Interest rates around the world, including Australia, have been falling recently. Where conventional wisdom one year ago was for rising rates, now expectations have factored in domestic rate cuts and falling yields over the next three years. Australian 10-year government bonds, for instance, are at a record low of 1.75 per cent.
Fortunately for investors, equity market yields remain attractive and have increased significantly in the first half of 2019.
The increase has been triggered, in part, by a raft of proposed tax changes from the ALP that will negatively impact the after-tax outcomes for many Australian investors should they be enacted.
Arguably the most controversial is the removal of cash refunds of franking credits. This change is not grandfathered and results in an effective 30 cents in the dollar reduction in the value of fully franked dividends for tax-exempt investors (pension phase SMSFs and very low-income individuals) who will not be able to reclaim franking credits. This proposed change is scheduled to occur on 1 July 2019, which has provided an incentive for Australian tax-paying companies to distribute franking credits on their balance sheet prior to this date so their tax-exempt investors can use them.
This period may be looked back on in future years as a golden opportunity for yield investing.
During the February 2019 reporting season, a number of companies announced significantly increased or special dividends and Caltex announced a $260 million off-market buyback that is due to be completed in April 2019.
Overall, of the S&P/ASX 200 companies reporting during February, an impressive 78 companies increased their dividends compared with 24 companies who maintained their dividends and 22 who decreased dividends.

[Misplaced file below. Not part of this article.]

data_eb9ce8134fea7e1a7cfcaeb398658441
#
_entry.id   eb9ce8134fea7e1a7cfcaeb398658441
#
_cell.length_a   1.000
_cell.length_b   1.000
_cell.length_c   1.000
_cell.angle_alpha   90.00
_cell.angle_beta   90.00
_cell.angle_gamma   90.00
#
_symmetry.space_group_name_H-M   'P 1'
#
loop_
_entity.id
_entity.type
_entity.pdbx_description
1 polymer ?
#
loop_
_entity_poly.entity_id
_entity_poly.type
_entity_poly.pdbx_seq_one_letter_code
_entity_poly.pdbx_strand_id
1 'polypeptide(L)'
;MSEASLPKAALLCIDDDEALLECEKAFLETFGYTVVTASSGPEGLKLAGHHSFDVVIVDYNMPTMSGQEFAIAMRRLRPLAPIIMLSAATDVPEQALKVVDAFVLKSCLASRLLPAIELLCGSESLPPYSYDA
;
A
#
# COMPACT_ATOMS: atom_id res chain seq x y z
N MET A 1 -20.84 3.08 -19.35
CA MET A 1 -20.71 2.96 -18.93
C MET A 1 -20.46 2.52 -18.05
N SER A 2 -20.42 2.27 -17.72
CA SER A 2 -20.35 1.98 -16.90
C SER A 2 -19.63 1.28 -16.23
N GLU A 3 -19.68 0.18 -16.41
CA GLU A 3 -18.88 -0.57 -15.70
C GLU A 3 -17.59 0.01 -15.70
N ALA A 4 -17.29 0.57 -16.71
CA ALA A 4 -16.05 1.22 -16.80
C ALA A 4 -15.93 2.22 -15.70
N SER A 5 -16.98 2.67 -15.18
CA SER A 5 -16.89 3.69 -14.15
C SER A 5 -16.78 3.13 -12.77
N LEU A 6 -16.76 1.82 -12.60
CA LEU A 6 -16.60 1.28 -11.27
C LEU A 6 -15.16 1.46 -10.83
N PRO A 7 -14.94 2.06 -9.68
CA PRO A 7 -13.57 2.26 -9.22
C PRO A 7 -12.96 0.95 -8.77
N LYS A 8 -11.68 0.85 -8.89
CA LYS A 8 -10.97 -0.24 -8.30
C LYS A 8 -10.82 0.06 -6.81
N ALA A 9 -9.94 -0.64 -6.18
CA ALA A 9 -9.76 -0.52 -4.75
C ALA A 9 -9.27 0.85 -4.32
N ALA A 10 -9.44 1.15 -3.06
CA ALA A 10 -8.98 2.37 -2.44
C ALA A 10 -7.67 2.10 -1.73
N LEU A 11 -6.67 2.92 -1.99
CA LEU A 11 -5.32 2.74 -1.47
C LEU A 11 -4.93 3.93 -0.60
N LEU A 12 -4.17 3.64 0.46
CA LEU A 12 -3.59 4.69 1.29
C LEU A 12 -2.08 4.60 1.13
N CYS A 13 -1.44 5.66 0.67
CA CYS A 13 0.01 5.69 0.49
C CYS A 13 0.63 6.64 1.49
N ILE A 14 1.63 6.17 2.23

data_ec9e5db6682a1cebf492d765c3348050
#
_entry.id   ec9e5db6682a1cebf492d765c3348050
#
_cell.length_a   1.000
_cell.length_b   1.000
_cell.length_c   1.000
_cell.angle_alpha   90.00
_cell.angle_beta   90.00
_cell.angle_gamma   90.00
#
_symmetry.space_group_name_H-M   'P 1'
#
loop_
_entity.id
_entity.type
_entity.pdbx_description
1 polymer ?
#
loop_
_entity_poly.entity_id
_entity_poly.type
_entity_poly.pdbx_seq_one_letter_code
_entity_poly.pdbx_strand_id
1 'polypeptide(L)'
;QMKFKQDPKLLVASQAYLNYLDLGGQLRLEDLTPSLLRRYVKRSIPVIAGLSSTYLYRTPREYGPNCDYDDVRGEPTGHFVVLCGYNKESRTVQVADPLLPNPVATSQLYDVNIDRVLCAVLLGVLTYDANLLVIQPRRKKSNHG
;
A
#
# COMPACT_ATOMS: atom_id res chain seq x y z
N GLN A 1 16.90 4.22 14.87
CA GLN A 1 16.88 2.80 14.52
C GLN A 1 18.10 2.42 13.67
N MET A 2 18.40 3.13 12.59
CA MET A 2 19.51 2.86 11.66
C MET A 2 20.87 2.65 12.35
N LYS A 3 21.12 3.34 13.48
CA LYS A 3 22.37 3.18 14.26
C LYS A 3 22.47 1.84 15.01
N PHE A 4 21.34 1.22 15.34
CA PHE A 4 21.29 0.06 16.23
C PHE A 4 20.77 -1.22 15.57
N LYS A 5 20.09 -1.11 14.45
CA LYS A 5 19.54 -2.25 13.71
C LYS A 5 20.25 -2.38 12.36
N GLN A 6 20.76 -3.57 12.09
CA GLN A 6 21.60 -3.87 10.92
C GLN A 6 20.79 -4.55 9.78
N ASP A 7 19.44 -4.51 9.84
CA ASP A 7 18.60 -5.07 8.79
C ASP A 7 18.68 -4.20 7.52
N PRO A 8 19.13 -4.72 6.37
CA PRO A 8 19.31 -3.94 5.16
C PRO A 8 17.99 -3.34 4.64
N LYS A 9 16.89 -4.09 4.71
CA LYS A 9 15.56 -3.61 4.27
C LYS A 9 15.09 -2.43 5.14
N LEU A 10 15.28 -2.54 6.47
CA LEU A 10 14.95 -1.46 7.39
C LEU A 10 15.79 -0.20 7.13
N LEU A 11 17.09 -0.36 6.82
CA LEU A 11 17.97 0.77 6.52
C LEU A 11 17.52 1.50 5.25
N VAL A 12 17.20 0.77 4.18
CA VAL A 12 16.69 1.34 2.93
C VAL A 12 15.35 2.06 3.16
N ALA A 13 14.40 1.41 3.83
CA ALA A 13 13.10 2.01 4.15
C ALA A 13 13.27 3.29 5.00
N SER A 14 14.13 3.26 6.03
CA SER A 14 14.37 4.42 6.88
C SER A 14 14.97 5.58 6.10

The median increase was just 5 per cent, but the value-weighted average increase was a massive 56 per cent, reflecting the impact of several large companies who had significant dividend increases. This provided a dividend bonanza for investors during the first quarter of 2019.
Plato expects this to continue into the second quarter.
A significant portion of this dividend windfall occurred in the resources sector, which are taking advantage of commodity price increases while not undertaking significant investment in new or larger mines.
Woolworths have also flagged plans to return up to $1.7 billion to investors, including an off-market buyback after the sale of its petrol business is finalised.
The financials and property sectors made up the majority of the dividend cuts. By contrast, Telstra again cut its dividend, bringing the cut in its ordinary dividend (which was 5 cents in 1H2019) to 68 per cent from two years ago.
In order to benefit from this short-term windfall, one option is for investors and advisers to stay on top of the companies that are announcing and paying special dividends while avoiding any dividend traps.